Houston, TX – On April 2, NELC attorney Josh Kratka, paralegal Mary Rock, and co-counsel David Nicholas were in federal district court in Houston for a hearing on ExxonMobil’s motion to throw out NELC’s Clean Air Act enforcement suit. The lawsuit aims to stop Exxon from illegally emitting carcinogens, respiratory irritants, smog-forming chemicals, and other hazardous air pollutants from its refinery and chemical plant complex in Baytown, Texas. (You can read more about what it’s like to live near ExxonMobil’s Baytown plant in a related article on 2013 Summer – Interview: Illegal Air Emissions Make ExxonMobil a Bad Neighbor.)
The hearing focused on Exxon’s argument that citizens should be forbidden from bringing suit when state or federal agencies have already addressed—or even when they have decided not to address— the violations. Exxon derisively called NELC’s lawsuit a case of “second-guessing.”
But Nicholas countered that the agencies’ weak enforcement efforts exacerbate the problem. He noted that Texas has created a regulatory environment in which companies like Exxon feel free to violate air pollution laws, and that agency oversight has not kept Exxon from emitting millions of pounds of illegal pollutants into the air.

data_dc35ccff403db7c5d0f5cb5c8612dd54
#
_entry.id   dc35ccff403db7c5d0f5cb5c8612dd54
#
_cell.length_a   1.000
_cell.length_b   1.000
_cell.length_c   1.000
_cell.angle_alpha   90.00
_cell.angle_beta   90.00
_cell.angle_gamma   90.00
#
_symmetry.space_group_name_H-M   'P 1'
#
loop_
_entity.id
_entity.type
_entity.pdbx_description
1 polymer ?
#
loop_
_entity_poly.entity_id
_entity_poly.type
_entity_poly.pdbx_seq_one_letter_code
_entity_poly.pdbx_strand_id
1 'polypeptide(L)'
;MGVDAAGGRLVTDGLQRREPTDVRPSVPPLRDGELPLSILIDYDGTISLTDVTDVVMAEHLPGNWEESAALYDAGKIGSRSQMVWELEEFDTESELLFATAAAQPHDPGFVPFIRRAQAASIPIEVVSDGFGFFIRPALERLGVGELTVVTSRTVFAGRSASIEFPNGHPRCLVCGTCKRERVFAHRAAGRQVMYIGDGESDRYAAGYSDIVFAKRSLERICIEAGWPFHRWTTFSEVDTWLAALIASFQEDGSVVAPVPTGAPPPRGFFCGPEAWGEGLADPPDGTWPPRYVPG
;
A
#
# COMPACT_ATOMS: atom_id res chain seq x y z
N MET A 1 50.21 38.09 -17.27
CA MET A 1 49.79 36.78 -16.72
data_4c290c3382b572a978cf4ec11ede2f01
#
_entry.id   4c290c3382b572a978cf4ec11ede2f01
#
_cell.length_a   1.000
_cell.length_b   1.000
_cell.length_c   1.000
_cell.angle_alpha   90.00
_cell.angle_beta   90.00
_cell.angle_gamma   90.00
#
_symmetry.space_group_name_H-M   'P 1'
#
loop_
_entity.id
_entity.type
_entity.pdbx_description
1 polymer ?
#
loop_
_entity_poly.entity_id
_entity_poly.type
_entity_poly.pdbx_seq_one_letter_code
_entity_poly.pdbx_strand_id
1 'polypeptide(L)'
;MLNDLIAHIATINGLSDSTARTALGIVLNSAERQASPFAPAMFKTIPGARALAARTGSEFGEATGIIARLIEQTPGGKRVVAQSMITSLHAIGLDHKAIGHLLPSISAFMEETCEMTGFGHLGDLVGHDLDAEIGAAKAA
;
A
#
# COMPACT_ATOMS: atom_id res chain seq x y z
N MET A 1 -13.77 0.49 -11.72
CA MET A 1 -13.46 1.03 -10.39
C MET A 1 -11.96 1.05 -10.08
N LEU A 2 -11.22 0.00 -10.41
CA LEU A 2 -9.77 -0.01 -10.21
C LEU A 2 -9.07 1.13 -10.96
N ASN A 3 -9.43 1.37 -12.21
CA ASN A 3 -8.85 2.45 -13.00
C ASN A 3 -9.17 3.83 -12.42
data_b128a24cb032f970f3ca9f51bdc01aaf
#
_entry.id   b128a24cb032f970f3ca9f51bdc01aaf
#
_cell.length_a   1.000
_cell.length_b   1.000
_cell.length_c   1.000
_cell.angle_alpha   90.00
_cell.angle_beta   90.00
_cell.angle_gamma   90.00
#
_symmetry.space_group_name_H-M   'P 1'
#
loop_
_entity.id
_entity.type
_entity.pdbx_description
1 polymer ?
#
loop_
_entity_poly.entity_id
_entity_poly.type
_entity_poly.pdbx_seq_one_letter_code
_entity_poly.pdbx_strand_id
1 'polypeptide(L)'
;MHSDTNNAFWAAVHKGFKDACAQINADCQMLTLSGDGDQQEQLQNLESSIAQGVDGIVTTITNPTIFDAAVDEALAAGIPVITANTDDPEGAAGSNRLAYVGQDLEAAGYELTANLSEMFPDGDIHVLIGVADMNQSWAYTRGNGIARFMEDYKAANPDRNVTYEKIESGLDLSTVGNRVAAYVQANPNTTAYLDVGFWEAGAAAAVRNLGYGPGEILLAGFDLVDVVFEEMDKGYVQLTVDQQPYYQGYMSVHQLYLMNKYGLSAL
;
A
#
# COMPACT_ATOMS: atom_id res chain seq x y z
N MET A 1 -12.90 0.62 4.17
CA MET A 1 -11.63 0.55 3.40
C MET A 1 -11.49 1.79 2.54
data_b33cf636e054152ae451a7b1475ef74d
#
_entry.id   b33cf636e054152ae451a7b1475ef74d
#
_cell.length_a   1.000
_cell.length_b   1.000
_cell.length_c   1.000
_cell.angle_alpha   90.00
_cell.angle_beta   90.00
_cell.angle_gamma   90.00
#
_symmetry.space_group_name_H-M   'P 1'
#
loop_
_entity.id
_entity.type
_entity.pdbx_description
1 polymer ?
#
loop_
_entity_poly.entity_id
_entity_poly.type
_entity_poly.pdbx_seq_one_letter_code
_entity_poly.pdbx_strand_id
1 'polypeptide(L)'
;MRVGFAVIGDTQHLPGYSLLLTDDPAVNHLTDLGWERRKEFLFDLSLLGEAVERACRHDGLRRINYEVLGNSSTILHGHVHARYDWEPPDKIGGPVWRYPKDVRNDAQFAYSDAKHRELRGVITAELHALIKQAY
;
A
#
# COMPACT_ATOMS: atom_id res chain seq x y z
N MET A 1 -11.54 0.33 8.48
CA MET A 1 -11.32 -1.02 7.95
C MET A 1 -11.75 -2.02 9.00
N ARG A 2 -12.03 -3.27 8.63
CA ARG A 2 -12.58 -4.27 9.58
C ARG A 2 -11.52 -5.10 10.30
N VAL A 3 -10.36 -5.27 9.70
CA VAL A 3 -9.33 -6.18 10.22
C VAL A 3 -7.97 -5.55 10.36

Just one day after the hearing, U.S. Magistrate Judge Stephen Smith issued a recommended ruling flatly rejecting Exxon’s key arguments, and confirming that “citizen suits were intended to be a mechanism for the public to second-guess the adequacy of an agency’s response to Clean Air Act violations.” And on May 2, U.S. District Judge David Hittner adopted Smith’s decision as a final order of the court.
The court also found that, contrary to Exxon’s argument, NELC has provided evidence of repeated, ongoing violations, as is required of citizen plaintiffs.
Finally, the ruling confirmed that plaintiffs Environment Texas and Sierra Club have legal standing to sue—even over permit violations that do not directly involve illegal emissions. Although Exxon had characterized these as mere “paper” violations, Judge Smith noted that “poor operation and maintenance practices may lead to future emis- sions or other dangerous events such as explosions.”
NELC’s litigation team is now pre-paring for trial.